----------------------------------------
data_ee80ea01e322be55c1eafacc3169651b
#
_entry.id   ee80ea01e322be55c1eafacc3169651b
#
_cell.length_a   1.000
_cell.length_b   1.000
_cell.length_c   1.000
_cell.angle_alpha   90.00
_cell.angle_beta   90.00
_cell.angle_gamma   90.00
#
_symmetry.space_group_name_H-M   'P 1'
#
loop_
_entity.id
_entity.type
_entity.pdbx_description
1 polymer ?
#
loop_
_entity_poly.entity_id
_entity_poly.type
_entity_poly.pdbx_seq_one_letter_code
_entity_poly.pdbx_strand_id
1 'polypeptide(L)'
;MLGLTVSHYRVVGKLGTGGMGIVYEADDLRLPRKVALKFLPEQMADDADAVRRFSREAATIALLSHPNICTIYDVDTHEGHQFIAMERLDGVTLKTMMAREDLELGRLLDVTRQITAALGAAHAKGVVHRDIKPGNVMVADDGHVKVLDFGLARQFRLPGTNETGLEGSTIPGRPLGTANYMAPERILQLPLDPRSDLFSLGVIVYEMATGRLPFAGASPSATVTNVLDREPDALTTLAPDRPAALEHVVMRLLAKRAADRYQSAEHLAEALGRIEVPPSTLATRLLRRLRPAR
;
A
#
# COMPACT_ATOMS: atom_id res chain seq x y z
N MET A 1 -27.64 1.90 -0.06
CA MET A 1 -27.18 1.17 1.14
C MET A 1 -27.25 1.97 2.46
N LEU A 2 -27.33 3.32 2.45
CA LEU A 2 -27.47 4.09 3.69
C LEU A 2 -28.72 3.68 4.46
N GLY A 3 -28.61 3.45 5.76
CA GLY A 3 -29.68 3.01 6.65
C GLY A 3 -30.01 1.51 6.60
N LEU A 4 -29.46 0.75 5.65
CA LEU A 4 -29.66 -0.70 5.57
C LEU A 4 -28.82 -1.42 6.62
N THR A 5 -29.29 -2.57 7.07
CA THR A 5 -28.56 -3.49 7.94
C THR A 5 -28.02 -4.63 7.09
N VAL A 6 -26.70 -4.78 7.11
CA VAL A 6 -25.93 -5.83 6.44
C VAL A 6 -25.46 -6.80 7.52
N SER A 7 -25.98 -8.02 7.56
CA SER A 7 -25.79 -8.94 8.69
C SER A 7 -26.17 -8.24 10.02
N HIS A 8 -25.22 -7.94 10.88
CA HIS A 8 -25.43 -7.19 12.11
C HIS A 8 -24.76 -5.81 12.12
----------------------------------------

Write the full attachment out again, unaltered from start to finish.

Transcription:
data_ee80ea01e322be55c1eafacc3169651b
#
_entry.id   ee80ea01e322be55c1eafacc3169651b
#
_cell.length_a   1.000
_cell.length_b   1.000
_cell.length_c   1.000
_cell.angle_alpha   90.00
_cell.angle_beta   90.00
_cell.angle_gamma   90.00
#
_symmetry.space_group_name_H-M   'P 1'
#
loop_
_entity.id
_entity.type
_entity.pdbx_description
1 polymer ?
#
loop_
_entity_poly.entity_id
_entity_poly.type
_entity_poly.pdbx_seq_one_letter_code
_entity_poly.pdbx_strand_id
1 'polypeptide(L)'
;MLGLTVSHYRVVGKLGTGGMGIVYEADDLRLPRKVALKFLPEQMADDADAVRRFSREAATIALLSHPNICTIYDVDTHEGHQFIAMERLDGVTLKTMMAREDLELGRLLDVTRQITAALGAAHAKGVVHRDIKPGNVMVADDGHVKVLDFGLARQFRLPGTNETGLEGSTIPGRPLGTANYMAPERILQLPLDPRSDLFSLGVIVYEMATGRLPFAGASPSATVTNVLDREPDALTTLAPDRPAALEHVVMRLLAKRAADRYQSAEHLAEALGRIEVPPSTLATRLLRRLRPAR
;
A
#
# COMPACT_ATOMS: atom_id res chain seq x y z
N MET A 1 -27.64 1.90 -0.06
CA MET A 1 -27.18 1.17 1.14
C MET A 1 -27.25 1.97 2.46
N LEU A 2 -27.33 3.32 2.45
CA LEU A 2 -27.47 4.09 3.69
C LEU A 2 -28.72 3.68 4.46
N GLY A 3 -28.61 3.45 5.76
CA GLY A 3 -29.68 3.01 6.65
C GLY A 3 -30.01 1.51 6.60
N LEU A 4 -29.46 0.75 5.65
CA LEU A 4 -29.66 -0.70 5.57
C LEU A 4 -28.82 -1.42 6.62
N THR A 5 -29.29 -2.57 7.07
CA THR A 5 -28.56 -3.49 7.94
C THR A 5 -28.02 -4.63 7.09
N VAL A 6 -26.70 -4.78 7.11
CA VAL A 6 -25.93 -5.83 6.44
C VAL A 6 -25.46 -6.80 7.52
N SER A 7 -25.98 -8.02 7.56
CA SER A 7 -25.79 -8.94 8.69
C SER A 7 -26.17 -8.24 10.02
N HIS A 8 -25.22 -7.94 10.88
CA HIS A 8 -25.43 -7.19 12.11
C HIS A 8 -24.76 -5.81 12.12